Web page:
According to the official communication by FAO, the stated aim of this review has been “to link the internship and volunteering programmes more systematically to the enhancement of FAO’s technical capacity and to deliver on its Strategic Objectives and the Sustainable Development Goals (SDGs).” We welcome the intention to align the internship programme with the SDGs, as we strongly believe that poor quality, unpaid internships, jeopardize the implementation of the SDGs, and, more specifically, of Goals 10 (Reduced inequalities) and 8 (Decent work and economic growth), which require among their targets:

  • The promotion of social, economic and political inclusion irrespective of age, sex, disability, race, ethnicity, origin, religion or economic or other status (target 10.2);
  • Equal opportunity and the reduction of inequalities of outcome, including the elimination of discriminatory laws, policies and practices and the promotion of appropriate legislation, policies and action in this regard (target 10.3);
  • The adoption of policies, especially fiscal, wage and social protection policies to progressively achieve greater equality (target 10.4);
  • Enhanced representation and voice for developing countries in decision-making in global international economic and financial institutions in order to deliver more effective, credible, accountable and legitimate institutions (target 10.6).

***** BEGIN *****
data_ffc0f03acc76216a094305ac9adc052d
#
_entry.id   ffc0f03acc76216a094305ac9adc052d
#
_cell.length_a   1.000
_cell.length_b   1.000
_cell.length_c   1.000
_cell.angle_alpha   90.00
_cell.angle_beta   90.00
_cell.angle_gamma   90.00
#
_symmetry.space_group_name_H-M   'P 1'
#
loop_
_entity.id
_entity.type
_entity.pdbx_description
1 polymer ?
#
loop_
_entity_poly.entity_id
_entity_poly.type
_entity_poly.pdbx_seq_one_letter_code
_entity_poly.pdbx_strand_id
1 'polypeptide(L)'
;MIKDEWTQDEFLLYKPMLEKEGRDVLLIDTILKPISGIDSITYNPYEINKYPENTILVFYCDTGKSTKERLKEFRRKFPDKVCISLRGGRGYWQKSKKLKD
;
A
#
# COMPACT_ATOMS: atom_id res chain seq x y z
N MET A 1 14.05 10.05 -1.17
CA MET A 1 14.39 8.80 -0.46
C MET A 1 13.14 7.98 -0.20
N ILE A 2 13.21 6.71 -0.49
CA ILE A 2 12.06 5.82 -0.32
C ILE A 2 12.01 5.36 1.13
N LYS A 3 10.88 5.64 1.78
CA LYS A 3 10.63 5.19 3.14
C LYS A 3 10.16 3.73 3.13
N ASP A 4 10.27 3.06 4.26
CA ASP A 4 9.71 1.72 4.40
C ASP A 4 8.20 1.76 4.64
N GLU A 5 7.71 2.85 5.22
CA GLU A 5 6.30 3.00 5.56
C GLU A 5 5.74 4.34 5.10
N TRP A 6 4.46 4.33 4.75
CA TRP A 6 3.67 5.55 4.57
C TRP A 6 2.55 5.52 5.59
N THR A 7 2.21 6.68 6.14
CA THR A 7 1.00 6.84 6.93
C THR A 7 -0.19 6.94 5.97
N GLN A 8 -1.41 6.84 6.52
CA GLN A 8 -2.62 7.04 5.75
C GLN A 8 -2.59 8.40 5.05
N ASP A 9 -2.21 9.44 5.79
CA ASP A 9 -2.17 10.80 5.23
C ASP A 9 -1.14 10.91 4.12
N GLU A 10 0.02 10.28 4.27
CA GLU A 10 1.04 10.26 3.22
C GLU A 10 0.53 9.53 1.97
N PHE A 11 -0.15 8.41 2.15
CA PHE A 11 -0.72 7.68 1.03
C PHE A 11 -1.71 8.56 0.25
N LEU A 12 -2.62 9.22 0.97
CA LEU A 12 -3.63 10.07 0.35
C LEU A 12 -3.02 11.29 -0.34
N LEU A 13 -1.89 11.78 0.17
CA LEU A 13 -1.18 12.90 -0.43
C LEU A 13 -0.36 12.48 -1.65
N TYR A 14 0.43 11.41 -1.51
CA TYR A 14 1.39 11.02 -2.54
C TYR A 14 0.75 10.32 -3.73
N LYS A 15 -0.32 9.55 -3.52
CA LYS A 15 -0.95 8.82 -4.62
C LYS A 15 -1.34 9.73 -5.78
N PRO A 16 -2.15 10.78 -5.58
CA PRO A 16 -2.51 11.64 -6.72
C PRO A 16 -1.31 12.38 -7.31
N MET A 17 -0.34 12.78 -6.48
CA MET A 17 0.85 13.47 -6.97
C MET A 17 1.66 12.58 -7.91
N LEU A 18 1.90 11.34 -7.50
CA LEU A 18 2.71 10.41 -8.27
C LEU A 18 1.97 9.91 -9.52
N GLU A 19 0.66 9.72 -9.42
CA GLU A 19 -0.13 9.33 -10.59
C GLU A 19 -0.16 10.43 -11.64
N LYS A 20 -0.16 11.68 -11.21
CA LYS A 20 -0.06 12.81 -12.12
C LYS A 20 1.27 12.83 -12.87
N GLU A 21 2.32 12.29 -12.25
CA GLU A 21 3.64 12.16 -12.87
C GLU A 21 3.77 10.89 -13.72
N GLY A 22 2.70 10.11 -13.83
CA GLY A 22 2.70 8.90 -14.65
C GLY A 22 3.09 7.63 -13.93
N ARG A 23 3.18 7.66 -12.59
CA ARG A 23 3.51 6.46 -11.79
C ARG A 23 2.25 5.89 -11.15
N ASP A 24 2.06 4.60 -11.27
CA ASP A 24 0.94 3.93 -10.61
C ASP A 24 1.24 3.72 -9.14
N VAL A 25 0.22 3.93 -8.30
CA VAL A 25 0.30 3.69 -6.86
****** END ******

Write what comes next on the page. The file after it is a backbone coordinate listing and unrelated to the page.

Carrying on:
• Decent work for all women and men, including for young people and persons with disabilities, and equal pay for work of equal value (target 8.5).

We also recall that the 2030 Agenda for Sustainable Development represents a coherent and holistic approach, whereby no Goal is to be compromised for the achievement of another.

It is of paramount importance that, within the current review of its internship programme, FAO does not retreat from the progressive path it has so far undertaken, but rather proceeds along it, taking into account good practices from other UN agencies and other international organizations (such as the ILO, IOM, UNOPS, WTO, WIPO, IAEA, CTBTO, OSCE, and others). This would, moreover, be consistent with the growing consensus that change is required to make UN internship programmes truly inclusive and accessible. Recognizing this principle, UNICEF has, for instance, recently revised its internship policy, introducing paid internships, while UNHCR is in the process of doing so.

Providing interns with sufficient financial assistance to cover basic travel, board and lodging is a fundamental enabler for youth from low-income backgrounds and from the Global South to afford the opportunity to contribute to the work of FAO. Failure to do so would result in an unfair, discriminatory and elitist internship programme.

Dear Director-General da Silva,

As a renowned advocate of social justice, you have in many occasions expressed – both

through words and actions – your firm support for the economic and social empowerment of the beneficiaries of developmental policies. We warmly suggest you to lead by example, take a step forward and adopt an internship policy in line with the UN system’s best practices, some of which you can find attached to this letter, for your reference.


In conclusion, we urge you to support young people, particularly the less privileged